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Thread: Porta Boats?

  1. #1

    Exclamation Porta Boats?

    Well im really into boating and fishing mainly and im 14. This year I got my first boat ( a 9.2 ft inflatable) with no motor.... Now I already want to upgrade to something a little bigger.... something with a motor, and something I can take up the kenai etc. Anyways , I cant buy a full blown boat because we cant trailer 2 boats (parents have a 16'). So I've been reading alot about portaboats. They seem very sturdy, easy to transport etc. I even watched a video of one completely filled with water, guess what.... it still floated. The boat itself would be 1000$-1500$ (Used hopefully), Im kind of disappointed with the new 4 stroke rule.... a 9.9 hp four stroke (used) will set me back another 1000$-1500$.... I also was wondering if you think a 9.9 ( limit for a 14' portaboat) could go slowly but surely up the kenai keys area ( from above bings to skilak.) Any advice on previous owners or just pointers is appreciated. Oh one last thing ........ any other fun places for me to motor and catch fish with it would be appricated. I will probably buy the boat next summer----






    Thanks- nick

  2. #2

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    The only time I have ever been dumped into the water from a boat, I was in a portaboat.From my experience,they are dangerous,and not suitable for cold Alaska waters. I think a nice inflatable with a hard transom for an outboard is much much better.I really do not trust portaboats.

  3. #3
    Member breausaw's Avatar
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    I have over 6 years experience with Porta-botes and can tell you its one of the safest boats of its size anywhere. I’ve owned inflatables and they are stable but weigh more and require about twice the HP of a porta-bote, and rough riding in chop. I’ve taken my family out on Kenai, and Skilak Lakes with no problems.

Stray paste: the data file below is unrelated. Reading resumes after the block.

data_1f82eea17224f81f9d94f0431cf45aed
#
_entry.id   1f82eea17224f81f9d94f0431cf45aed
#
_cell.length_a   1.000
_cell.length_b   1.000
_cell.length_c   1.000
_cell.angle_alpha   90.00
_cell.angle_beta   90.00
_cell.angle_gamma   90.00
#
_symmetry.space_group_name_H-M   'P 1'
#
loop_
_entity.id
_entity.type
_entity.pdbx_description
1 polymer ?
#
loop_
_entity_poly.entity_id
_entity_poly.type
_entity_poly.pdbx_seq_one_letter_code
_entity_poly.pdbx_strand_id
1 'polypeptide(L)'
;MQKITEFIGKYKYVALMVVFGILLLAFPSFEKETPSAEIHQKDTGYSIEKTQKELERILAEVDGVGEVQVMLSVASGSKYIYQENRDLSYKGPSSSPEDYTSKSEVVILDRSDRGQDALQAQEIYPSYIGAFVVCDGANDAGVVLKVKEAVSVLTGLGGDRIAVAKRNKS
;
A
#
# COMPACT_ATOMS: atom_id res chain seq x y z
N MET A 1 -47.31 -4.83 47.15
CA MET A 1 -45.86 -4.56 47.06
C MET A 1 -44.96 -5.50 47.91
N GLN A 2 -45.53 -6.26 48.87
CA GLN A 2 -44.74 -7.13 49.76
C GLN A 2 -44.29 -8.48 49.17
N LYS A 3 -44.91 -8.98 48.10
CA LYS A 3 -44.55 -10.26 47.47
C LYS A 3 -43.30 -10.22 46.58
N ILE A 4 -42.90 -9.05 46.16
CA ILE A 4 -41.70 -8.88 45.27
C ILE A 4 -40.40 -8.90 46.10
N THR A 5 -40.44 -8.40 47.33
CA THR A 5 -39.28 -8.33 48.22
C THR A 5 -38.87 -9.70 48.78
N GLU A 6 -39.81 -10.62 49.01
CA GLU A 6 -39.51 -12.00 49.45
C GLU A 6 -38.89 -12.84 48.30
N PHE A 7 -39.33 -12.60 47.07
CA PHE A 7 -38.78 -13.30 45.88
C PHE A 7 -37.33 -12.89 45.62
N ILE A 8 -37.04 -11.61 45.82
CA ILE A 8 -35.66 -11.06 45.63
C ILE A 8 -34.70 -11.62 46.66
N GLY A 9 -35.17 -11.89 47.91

I currently am sealing my 14th but motor is 2 stroke 9.8, a great motor for this boat but not sure of regs on Kenai River.
    I’ve owned both 12 and 14 foot porta-bote and took my first madden voyage up the Kenai in the 12, no problem.
    The only reason I’m selling is because we’ve grown out of this boat and wont to fish and explore salt water.
    Check out my add, I‘ll sell the boat separately.

    http://anchorage.craigslist.org/boa/390107324.html

    I have pictures and will upload tonight. I deleted the add because someone was going to buy but couldn't come up with the $, when I re-listed the pictures didn't.

    Jay

  4. #4

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    I was looking at your boat, it would be great if it was a four stroke engine, regs change next year to 4 stroke/50hp max. Parents think im jumping the gun so ill probably have to wait til next year to get one... They suggested a zodiac but i like portabotes

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    Do you remember when you were a kid and watched those Saturday morning commercials? Well, that porta boat ad is just the same. They know how to make everything look way better than it is. I do not have anything to sell you. I am trying to save your life. Those boats are flimsy and dangerous. My husband tried one out is a shallow lake. When he shifted his weight to turn around in the boat, the beam collapsed when he leaned on it. The boat filled with water and capsized. He now refers to the boat as that "origami" boat. Please stick with inflatables. Get an Achilles or other reputable brand. My husband and I flew one in to hunt bear on Kodiak. A 9.8 motor was all it took to get a great bear. You will not outgrow that combination as it will still be useful long after you try and give up on the porta boat. Save your money, and maybe your life. I read this forum frequently, but I registered today just so I could respond to you. I respect you for asking people more experienced than you for information. That habit, along with some healthy skepticism will take you a long way in life. best of luck.
    Last edited by bighell; 08-06-2007 at 23:19. Reason: spelling

  6. #6

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    Thanks alot for the info... Ive switched my focus to zodiacs, Only problem is trailoring it would be nice to have a 16' boat, i think you could inflate it? but the motor would probably be far to heavy to assemble on seen, thus requiring a seperate trailor